January 22, 2019

The BackRub That Could

The BackRub That Could

Sergey Brin and Larry Page, the co-founders of Google, are definitely big fans of wordplay. They seem to be attracted to company names which are ‘goofy’ but still hugely significant at the same time.

An example of this came in the summer of 2015 when they rolled out Google’s new operational structure under a new parent company, Alphabet.

Still, this certainly isn’t the first time that the two techpreneurs have experimented with quirky language when naming a company or product.

In fact, way back in 1996, before the existence of Google, Brin and Page were already coming up with nerdy names for their search engines.

The Birth of Backrub

According to David Koller, an old friend of the duo, from their time at Stanford University, Brin and Page’s initial foray into the new online world of search engines in 1996 was known as – wait for it – BackRub.

David said that they gave the application this wacky name since it worked by analysing “backlinks” on the web to determine how important a particular website was in relation to other similar sites. The BackRub search engine was run off Stanford’s servers until the school’s bandwidth could no longer support it.

However, by 1997, Page had decided that the name BackRub was not good enough for his creation. Alongside officemates at Stanford University, Page started to workshop different names that could be used for the search engine technology. He was looking for a name that could indicate just how much data the search engine was indexing.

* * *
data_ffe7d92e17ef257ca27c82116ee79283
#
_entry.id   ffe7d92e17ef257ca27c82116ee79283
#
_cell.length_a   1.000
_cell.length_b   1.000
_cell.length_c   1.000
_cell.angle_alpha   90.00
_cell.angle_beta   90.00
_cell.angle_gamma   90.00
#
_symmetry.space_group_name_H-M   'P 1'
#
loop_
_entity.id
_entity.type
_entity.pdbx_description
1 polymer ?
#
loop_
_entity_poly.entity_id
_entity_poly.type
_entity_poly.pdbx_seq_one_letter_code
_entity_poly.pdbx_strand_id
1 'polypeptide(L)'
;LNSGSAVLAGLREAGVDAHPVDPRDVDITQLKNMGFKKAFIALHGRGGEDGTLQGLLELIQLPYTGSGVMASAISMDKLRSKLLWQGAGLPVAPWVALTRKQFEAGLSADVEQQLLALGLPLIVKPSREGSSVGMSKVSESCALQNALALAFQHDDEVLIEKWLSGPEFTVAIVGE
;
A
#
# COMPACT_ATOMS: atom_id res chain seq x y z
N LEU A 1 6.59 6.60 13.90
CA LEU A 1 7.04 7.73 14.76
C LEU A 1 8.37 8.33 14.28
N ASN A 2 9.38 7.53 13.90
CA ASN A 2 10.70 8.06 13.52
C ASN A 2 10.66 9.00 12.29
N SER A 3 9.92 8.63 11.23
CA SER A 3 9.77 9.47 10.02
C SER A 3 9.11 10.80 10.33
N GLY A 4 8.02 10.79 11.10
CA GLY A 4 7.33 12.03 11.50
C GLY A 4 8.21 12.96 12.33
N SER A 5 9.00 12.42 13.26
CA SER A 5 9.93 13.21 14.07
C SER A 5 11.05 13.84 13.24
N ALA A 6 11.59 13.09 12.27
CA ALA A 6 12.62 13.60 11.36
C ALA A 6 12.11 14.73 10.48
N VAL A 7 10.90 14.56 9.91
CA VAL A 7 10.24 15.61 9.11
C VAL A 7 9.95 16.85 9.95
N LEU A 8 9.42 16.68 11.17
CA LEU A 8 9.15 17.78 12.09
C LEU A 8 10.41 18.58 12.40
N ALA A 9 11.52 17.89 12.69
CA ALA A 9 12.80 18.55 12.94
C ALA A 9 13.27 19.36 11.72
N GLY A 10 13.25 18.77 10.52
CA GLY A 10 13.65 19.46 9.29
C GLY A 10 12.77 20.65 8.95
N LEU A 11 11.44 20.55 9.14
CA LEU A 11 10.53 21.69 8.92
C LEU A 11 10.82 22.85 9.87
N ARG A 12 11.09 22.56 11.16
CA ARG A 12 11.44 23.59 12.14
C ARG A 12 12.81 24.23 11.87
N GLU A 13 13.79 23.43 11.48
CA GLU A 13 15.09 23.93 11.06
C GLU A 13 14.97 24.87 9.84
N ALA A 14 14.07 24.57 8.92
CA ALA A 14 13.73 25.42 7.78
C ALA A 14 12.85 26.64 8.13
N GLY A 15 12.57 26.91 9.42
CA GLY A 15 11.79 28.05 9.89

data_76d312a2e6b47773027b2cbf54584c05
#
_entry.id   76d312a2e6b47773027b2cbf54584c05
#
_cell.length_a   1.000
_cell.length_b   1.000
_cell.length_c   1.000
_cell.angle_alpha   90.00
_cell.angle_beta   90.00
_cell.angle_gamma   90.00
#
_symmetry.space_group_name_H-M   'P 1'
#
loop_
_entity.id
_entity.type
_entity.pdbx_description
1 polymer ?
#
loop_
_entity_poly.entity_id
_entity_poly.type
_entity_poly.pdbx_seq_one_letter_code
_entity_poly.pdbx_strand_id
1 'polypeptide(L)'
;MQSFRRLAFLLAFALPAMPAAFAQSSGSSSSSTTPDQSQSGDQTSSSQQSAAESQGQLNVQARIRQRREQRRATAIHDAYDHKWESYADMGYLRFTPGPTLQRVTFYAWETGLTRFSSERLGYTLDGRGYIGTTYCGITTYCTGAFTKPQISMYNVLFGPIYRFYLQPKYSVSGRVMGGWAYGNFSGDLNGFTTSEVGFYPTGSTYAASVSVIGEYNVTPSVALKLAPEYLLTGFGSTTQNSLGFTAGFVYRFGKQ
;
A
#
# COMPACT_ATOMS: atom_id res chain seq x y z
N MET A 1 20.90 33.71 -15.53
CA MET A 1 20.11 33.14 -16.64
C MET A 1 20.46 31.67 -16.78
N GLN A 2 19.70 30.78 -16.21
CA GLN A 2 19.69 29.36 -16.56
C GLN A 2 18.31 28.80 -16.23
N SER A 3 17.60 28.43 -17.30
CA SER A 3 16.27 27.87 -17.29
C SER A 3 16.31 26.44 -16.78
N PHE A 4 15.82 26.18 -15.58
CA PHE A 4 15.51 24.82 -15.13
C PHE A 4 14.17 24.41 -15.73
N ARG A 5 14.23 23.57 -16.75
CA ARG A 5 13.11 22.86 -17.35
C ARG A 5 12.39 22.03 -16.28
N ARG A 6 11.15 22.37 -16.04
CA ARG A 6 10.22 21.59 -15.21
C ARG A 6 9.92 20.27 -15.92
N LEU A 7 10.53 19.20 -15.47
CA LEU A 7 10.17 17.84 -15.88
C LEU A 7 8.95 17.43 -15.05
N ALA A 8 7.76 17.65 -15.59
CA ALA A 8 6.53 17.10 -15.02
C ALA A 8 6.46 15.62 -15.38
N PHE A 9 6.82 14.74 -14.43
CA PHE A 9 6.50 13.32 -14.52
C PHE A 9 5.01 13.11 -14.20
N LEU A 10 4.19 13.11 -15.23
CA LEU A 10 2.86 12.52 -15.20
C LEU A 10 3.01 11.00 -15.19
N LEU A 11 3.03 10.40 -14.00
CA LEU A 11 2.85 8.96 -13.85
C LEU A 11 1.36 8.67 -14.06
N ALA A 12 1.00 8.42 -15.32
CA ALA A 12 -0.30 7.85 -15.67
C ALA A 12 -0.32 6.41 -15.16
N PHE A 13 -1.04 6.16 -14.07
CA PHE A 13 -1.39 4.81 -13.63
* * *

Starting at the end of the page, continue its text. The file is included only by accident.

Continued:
A Happy Accident

The name “Google” was originated by a Stanford grad student known as Sean Anderson. Initially, Anderson had suggested the name “googolplex” in one of the brainstorming sessions.

Page then countered it with the much shorter “googol.” A Googol is a number consisting of the digit 1 trailed by 100 zeroes. On the other hand, a googolplex is 1 trailed by googol zeroes.

When Anderson performed a check to see if the domain “googol.com” was taken, he accidentally typed “google.com” instead.

Surprisingly, Larry Page liked the name “Google” even better. Brin and Page then registered “google.com” on September 15, 1997.

Google Today

Without a doubt, Google is one of the names that has defined the Internet age. What started out as a simple hobby project for two university students, has grown into the Internet’s biggest search engines and one of the largest companies in the world. It is incredible to think that “Googling” hasn’t always been synonymous with “finding it online.”

When it was launched, Google was entering a field that had older, established search engines that included AltaVista, AskJeeves and Yahoo Search.

However, they used algorithms which did not always give users what they were looking for, and Google changed the game with its PageRank algorithm.

When Google went public on August 19, 2004, the company sold 19,605,052 shares of stocks at $85 per share and was valued at $27 billion. Many ‘backrubs’ later, it is currently valued at $132.1 billion – 500% more than when it was launched.